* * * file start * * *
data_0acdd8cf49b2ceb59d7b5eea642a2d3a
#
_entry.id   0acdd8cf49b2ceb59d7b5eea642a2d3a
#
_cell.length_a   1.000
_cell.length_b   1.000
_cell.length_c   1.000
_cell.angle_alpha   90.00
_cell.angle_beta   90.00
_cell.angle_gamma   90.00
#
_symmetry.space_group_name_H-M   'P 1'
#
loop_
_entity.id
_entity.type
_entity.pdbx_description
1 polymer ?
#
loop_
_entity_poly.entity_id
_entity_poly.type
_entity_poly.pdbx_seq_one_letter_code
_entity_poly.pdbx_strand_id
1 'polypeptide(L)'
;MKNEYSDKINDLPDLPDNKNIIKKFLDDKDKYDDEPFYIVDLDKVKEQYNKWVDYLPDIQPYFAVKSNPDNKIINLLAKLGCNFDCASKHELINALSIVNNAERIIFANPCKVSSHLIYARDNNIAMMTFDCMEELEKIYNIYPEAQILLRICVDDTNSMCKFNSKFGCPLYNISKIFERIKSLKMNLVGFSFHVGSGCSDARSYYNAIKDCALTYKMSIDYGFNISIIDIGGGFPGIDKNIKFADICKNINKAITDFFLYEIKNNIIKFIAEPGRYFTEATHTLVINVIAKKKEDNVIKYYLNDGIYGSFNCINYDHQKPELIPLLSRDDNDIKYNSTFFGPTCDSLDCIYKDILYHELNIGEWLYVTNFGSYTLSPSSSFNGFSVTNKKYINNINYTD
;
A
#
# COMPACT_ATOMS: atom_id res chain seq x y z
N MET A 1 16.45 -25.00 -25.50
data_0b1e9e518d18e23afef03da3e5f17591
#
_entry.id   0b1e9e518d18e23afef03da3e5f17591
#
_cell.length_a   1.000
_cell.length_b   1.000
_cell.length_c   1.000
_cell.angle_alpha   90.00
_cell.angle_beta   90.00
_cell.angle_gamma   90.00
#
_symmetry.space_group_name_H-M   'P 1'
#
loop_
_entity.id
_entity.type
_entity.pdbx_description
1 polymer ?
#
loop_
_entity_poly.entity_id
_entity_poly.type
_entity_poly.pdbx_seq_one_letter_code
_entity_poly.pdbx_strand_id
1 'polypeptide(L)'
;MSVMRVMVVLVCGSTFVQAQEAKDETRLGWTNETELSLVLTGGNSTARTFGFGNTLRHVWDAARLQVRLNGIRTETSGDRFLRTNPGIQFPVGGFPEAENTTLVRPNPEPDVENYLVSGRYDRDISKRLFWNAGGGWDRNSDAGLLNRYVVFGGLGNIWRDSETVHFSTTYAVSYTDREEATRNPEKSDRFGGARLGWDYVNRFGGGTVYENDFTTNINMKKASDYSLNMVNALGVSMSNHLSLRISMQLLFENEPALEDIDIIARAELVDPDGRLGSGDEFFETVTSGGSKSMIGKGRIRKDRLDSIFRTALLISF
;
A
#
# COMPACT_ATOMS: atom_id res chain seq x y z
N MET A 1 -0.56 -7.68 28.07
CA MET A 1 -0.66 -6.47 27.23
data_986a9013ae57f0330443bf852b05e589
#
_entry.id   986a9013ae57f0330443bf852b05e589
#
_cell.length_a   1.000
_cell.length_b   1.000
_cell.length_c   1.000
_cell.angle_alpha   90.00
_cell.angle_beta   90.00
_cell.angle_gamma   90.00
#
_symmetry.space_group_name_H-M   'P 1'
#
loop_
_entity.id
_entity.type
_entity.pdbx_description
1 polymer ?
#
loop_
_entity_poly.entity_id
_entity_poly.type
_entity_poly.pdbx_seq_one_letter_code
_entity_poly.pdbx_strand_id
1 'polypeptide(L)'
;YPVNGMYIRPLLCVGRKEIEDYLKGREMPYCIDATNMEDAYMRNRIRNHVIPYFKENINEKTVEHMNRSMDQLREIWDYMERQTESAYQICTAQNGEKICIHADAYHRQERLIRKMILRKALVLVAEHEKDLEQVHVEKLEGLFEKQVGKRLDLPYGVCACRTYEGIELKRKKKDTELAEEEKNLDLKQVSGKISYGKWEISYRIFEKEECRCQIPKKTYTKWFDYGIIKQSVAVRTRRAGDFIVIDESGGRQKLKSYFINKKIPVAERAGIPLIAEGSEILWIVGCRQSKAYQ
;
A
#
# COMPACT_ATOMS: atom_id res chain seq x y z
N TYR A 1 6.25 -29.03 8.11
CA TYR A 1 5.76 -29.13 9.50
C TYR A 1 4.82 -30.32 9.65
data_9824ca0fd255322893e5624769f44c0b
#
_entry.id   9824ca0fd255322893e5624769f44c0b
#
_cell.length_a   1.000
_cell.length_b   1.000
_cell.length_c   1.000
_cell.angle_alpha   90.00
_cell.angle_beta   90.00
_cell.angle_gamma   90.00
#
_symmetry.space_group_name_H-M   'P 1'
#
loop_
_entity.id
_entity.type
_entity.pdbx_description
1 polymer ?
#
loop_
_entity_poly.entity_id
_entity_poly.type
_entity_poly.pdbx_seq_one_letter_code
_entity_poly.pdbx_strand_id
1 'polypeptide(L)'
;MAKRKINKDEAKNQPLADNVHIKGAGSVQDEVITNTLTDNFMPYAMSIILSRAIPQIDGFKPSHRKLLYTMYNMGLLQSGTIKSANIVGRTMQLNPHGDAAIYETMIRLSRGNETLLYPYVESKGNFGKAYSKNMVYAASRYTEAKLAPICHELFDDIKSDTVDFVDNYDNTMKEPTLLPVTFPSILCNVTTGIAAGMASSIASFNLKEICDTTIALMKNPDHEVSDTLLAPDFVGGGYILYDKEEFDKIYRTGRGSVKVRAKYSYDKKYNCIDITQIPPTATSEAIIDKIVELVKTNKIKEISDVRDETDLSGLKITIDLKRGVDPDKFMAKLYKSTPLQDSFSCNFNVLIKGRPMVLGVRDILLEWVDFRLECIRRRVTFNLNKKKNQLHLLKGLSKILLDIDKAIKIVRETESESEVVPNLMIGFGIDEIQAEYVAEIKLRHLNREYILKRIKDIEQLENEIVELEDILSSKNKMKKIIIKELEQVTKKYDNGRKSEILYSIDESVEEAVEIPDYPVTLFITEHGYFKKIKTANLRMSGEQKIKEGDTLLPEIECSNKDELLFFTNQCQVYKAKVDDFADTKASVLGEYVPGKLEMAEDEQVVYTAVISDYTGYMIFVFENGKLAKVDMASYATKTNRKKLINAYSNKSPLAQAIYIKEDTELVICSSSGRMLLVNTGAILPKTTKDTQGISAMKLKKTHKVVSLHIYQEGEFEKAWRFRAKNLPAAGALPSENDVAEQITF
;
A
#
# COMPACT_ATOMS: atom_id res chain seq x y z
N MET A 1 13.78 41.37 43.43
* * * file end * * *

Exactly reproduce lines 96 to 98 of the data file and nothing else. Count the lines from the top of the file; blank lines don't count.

C TYR A 1 4.82 -30.32 9.65
data_9824ca0fd255322893e5624769f44c0b
#